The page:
While this article may seem a bit simplistic to many airgunners, you’d be surprised just how often the issue comes up. While consulting with a prominent airgun manufacture, I would often work with customers wanting to return their new PCP airguns because they were “leaking” or not able to be filled to the full 200 bar capacity. Nearly every time the issue was operator error and not the fault of the airgun, fill system, or air cylinder. We’ve touched on some of the products used to fill PCP airguns. In this article we’ll take a look at one product in particular, the Air Venturi G4 hand pump.
Looks just like a bike pump?
Looks can be very deceiving. While the G4 Hand pump may look like a traditional bicycle pump, it is very, very different. Your typical bicycle pump may reach up to 60 or even 100 psi, where the typical PCP hand pump can reach pressures up to 3300+ psi. In the case of the Air Venturi G4 hand pump it can pump to a maximum of 230 bar or 3335 PSI. With most PCP airguns requiring up to 200 bar, this hand pump is fully suited to the task at hand.
Most hand pumps come equipped with a standard 1/8 BSPP connector at the end of the fill hose. This is a standard size that’s compatible with most fill probes included with PCP airguns today. For this article we’ll be filling a Hatsan ATP-2 Tactical Carbine / Pistol. There’s a good reason for my choice. The cylinder is very small on this airgun which means I won’t have to pump nearly as much to fill it to the required 200 BAR! When it comes to filling larger PCP air rifles or PCP cylinders, the general rule of thumb is that it takes 10 or more pumps to boost the pressure by 100 PSI. The larger the air reservoir, the more pumps that are required and vice versa for smaller reservoirs.
Ready to “pump you up?” Not yet.
So we have our hand pump and our airgun. Let’s start pumping and get to some shooting! Well we’re not quite ready yet. We need to attach the bundled fill probe to our hand pump before we can start. Here’s where things can get interesting. There’s a percentage of folks that just hand tighten the probe into the end of the hose on the hand pump and then try and fill their airgun. These are the folks that wind up calling claiming the gun, pump, or cylinder is “leaking” and defective. Truthfully, this is not their fault. There’s not a lot of documentation, at least not that I’ve seen, that really spells out the “right” way to connect the probe and fill the airgun. So let’s address that now.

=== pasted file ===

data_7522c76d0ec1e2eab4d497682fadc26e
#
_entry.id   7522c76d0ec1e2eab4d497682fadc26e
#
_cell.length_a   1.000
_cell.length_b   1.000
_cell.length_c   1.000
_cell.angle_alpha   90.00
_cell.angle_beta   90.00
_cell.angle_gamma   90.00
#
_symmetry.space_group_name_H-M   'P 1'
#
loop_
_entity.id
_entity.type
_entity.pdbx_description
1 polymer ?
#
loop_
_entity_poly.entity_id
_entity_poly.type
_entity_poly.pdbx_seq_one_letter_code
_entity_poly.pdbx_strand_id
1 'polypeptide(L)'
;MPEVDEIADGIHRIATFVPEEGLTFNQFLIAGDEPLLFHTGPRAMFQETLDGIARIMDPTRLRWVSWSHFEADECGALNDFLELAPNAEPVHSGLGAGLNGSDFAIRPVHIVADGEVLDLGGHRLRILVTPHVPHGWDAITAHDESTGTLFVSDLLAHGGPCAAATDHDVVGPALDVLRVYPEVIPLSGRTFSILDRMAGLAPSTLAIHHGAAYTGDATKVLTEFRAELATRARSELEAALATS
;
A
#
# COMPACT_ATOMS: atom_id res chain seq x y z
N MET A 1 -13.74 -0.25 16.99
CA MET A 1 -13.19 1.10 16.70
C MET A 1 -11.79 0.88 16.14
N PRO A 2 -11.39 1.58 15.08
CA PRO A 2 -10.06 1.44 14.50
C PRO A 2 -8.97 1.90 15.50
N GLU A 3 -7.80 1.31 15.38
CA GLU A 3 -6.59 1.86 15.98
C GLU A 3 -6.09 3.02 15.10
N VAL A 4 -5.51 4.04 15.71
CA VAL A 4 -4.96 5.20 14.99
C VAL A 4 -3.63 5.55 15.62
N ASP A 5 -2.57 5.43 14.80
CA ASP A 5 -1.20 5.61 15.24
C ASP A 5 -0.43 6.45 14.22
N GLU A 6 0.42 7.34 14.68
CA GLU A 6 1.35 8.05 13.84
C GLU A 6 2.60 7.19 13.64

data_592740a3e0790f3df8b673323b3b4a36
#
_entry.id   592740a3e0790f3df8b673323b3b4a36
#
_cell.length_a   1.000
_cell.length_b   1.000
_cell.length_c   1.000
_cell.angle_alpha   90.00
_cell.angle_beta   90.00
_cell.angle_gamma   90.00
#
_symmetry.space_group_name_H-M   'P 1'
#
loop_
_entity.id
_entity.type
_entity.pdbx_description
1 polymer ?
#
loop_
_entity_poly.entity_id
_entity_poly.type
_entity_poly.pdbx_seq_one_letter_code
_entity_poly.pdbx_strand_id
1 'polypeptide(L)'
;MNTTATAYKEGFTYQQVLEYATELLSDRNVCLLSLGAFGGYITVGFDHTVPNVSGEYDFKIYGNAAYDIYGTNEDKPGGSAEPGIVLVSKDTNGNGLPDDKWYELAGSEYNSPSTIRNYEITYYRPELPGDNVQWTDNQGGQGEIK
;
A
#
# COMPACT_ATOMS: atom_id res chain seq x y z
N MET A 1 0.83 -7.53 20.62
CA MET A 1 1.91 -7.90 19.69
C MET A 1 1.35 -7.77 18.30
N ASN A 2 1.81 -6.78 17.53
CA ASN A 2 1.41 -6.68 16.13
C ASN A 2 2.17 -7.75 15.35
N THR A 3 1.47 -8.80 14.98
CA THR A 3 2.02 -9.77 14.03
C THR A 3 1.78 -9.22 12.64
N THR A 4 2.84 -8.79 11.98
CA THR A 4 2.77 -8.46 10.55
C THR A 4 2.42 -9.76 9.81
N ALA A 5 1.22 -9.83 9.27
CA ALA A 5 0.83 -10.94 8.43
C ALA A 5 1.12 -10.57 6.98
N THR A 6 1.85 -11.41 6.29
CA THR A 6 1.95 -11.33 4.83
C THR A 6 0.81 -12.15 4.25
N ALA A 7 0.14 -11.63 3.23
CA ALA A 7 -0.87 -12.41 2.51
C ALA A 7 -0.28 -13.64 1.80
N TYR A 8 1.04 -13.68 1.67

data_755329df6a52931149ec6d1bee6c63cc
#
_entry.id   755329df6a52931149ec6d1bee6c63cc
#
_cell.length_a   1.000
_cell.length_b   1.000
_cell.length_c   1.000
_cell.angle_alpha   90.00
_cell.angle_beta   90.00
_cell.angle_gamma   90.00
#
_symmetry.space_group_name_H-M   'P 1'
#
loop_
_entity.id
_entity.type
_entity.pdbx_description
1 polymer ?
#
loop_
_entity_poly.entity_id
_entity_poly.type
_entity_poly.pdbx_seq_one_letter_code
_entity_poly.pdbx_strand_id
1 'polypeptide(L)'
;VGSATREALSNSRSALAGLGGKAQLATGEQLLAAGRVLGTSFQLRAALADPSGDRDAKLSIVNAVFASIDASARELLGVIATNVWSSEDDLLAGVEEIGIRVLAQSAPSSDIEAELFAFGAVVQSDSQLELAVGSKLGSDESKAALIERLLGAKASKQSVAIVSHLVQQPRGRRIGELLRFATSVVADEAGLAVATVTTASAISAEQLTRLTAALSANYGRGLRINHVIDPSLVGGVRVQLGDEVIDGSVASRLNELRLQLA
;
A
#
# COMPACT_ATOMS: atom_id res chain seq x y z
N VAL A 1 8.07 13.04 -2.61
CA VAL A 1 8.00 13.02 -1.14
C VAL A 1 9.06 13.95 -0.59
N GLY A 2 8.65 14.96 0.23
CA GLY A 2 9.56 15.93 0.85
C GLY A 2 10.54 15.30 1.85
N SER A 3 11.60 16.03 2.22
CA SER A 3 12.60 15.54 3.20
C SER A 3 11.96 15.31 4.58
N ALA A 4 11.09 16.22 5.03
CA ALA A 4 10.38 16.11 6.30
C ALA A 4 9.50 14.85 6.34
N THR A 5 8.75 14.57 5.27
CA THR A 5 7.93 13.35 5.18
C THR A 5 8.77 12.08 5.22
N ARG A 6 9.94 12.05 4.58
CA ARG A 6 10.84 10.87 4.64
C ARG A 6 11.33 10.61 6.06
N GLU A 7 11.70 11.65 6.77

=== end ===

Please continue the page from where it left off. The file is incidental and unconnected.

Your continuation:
High pressure air is under, well, high pressure. Simply finger tightening any bundled probe or fitting into the end of the hose is NOT going to get it done. You’ll need to get some Teflon tape and wrenches to properly install probes and fittings to your fill system. Here’s how it works.
Tape and Tighten
Make sure that you have a clean workspace, some plumbers tape (Teflon tape), and the proper sized wrenches for the probe and the hose fitting. You may also choose to use a vice to hold the hose fitting and just a wrench for the probe. That’s up to you, either method works just fine. The first thing you want to do is apply a few layers of plumbers tape to the threads on the probe. Try and apply them so that they go “with” the probe when you tighten it into the fitting. This way it won’t try and bunch up on you and create gaps. If you get it wrong the first time, just remove it and reapply it in the right direction.
Go ahead and start installing the probe by finger tightening it as far as you can. Then, either using two wrenches or a vice and a wrench, continue to tighten the probe into the fitting until it’s pretty tight. You don’t want to over tighten but you need it tight enough that it’s not going to leak under pressure. If you are concerned with over tightening, don’t worry. If you get any leaking as you reach max pressure, just bleed the system, disconnect the probe from the air rifle or cylinder and tighten a bit more. Continue as necessary until you don’t have any more leaks. If need be, you can remove the probe and reapply Teflon tape, maybe a few more layers, and then reinstall the probe. It may take a while the first time, but once it’s properly installed, you should not get any more leaks.
Now, let’s pump you up!
With our probe properly installed into the hose fitting, it’s now time to fill or top off our cylinder. The first thing to remember is that this is not a race. Each stroke of the pump creates friction and heat that will degrade the internals of any PCP hand pump. Going fast just exacerbates the situation and can cause things to degrade sooner than they should. Even, smooth strokes are what you’re going for. For cylinders that require several hundred strokes to fill, refer to the product manual for appropriate rest intervals to let the pump rest and cool down so as to help prevent premature failing of the internal components. If the manual does not specify, a good rule of thumb would be 40 to 50 strokes and then take a break.
You can use the onboard nanometer to track your progress. When it reaches the correct pressure for your air rifle, you are done. To disconnect the pump you’ll need to first bleed the hose using the bleed screw at the base of the pump. Once the pressure is released you should be able to easily remove the probe from your airgun.
What if I want to fill more than just one gun?
For you all that have more than one PCP airgun, you may find that they all have different connectors. In Part 2 we’ll talk about what’s needed to make the Air Venturi G4 hand pump universal.